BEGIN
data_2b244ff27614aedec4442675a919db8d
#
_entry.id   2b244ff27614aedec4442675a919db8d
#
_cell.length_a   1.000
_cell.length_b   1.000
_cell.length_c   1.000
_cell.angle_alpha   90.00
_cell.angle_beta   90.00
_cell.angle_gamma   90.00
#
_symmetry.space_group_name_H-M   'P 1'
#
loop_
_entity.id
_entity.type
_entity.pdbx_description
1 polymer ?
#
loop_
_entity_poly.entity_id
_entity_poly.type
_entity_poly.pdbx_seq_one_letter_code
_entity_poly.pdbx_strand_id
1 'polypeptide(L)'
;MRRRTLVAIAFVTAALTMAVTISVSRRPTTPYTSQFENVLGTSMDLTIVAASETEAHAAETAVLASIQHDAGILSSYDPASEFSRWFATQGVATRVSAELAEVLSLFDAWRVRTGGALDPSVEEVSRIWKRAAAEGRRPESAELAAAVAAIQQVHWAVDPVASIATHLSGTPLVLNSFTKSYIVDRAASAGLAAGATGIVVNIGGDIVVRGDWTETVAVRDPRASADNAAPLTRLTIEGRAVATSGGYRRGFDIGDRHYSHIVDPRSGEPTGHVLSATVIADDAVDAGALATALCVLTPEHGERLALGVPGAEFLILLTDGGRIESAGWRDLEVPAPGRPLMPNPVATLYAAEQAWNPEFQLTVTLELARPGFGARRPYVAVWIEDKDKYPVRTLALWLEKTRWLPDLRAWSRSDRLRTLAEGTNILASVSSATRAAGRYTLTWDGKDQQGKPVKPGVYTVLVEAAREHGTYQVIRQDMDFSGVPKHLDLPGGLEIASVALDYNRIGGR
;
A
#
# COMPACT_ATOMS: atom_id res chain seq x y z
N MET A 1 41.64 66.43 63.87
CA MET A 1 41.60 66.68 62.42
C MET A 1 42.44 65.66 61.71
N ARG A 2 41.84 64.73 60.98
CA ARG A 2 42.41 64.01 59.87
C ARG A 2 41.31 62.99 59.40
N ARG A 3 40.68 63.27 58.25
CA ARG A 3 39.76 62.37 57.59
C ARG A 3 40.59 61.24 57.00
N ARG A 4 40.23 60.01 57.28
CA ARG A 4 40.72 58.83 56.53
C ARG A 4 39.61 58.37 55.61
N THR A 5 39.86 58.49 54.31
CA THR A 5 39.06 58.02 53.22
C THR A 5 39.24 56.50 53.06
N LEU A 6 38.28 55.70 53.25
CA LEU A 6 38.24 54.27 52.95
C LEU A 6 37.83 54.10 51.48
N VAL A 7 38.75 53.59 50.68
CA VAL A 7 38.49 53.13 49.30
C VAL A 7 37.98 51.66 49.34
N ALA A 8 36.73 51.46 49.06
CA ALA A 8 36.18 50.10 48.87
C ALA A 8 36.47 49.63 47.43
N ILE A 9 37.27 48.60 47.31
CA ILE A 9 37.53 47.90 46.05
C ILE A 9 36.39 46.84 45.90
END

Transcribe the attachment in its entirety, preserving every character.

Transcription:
data_2b244ff27614aedec4442675a919db8d
#
_entry.id   2b244ff27614aedec4442675a919db8d
#
_cell.length_a   1.000
_cell.length_b   1.000
_cell.length_c   1.000
_cell.angle_alpha   90.00
_cell.angle_beta   90.00
_cell.angle_gamma   90.00
#
_symmetry.space_group_name_H-M   'P 1'
#
loop_
_entity.id
_entity.type
_entity.pdbx_description
1 polymer ?
#
loop_
_entity_poly.entity_id
_entity_poly.type
_entity_poly.pdbx_seq_one_letter_code
_entity_poly.pdbx_strand_id
1 'polypeptide(L)'
;MRRRTLVAIAFVTAALTMAVTISVSRRPTTPYTSQFENVLGTSMDLTIVAASETEAHAAETAVLASIQHDAGILSSYDPASEFSRWFATQGVATRVSAELAEVLSLFDAWRVRTGGALDPSVEEVSRIWKRAAAEGRRPESAELAAAVAAIQQVHWAVDPVASIATHLSGTPLVLNSFTKSYIVDRAASAGLAAGATGIVVNIGGDIVVRGDWTETVAVRDPRASADNAAPLTRLTIEGRAVATSGGYRRGFDIGDRHYSHIVDPRSGEPTGHVLSATVIADDAVDAGALATALCVLTPEHGERLALGVPGAEFLILLTDGGRIESAGWRDLEVPAPGRPLMPNPVATLYAAEQAWNPEFQLTVTLELARPGFGARRPYVAVWIEDKDKYPVRTLALWLEKTRWLPDLRAWSRSDRLRTLAEGTNILASVSSATRAAGRYTLTWDGKDQQGKPVKPGVYTVLVEAAREHGTYQVIRQDMDFSGVPKHLDLPGGLEIASVALDYNRIGGR
;
A
#
# COMPACT_ATOMS: atom_id res chain seq x y z
N MET A 1 41.64 66.43 63.87
CA MET A 1 41.60 66.68 62.42
C MET A 1 42.44 65.66 61.71
N ARG A 2 41.84 64.73 60.98
CA ARG A 2 42.41 64.01 59.87
C ARG A 2 41.31 62.99 59.40
N ARG A 3 40.68 63.27 58.25
CA ARG A 3 39.76 62.37 57.59
C ARG A 3 40.59 61.24 57.00
N ARG A 4 40.23 60.01 57.28
CA ARG A 4 40.72 58.83 56.53
C ARG A 4 39.61 58.37 55.61
N THR A 5 39.86 58.49 54.31
CA THR A 5 39.06 58.02 53.22
C THR A 5 39.24 56.50 53.06
N LEU A 6 38.28 55.70 53.25
CA LEU A 6 38.24 54.27 52.95
C LEU A 6 37.83 54.10 51.48
N VAL A 7 38.75 53.59 50.68
CA VAL A 7 38.49 53.13 49.30
C VAL A 7 37.98 51.66 49.34
N ALA A 8 36.73 51.46 49.06
CA ALA A 8 36.18 50.10 48.87
C ALA A 8 36.47 49.63 47.43
N ILE A 9 37.27 48.60 47.31
CA ILE A 9 37.53 47.90 46.05
C ILE A 9 36.39 46.84 45.90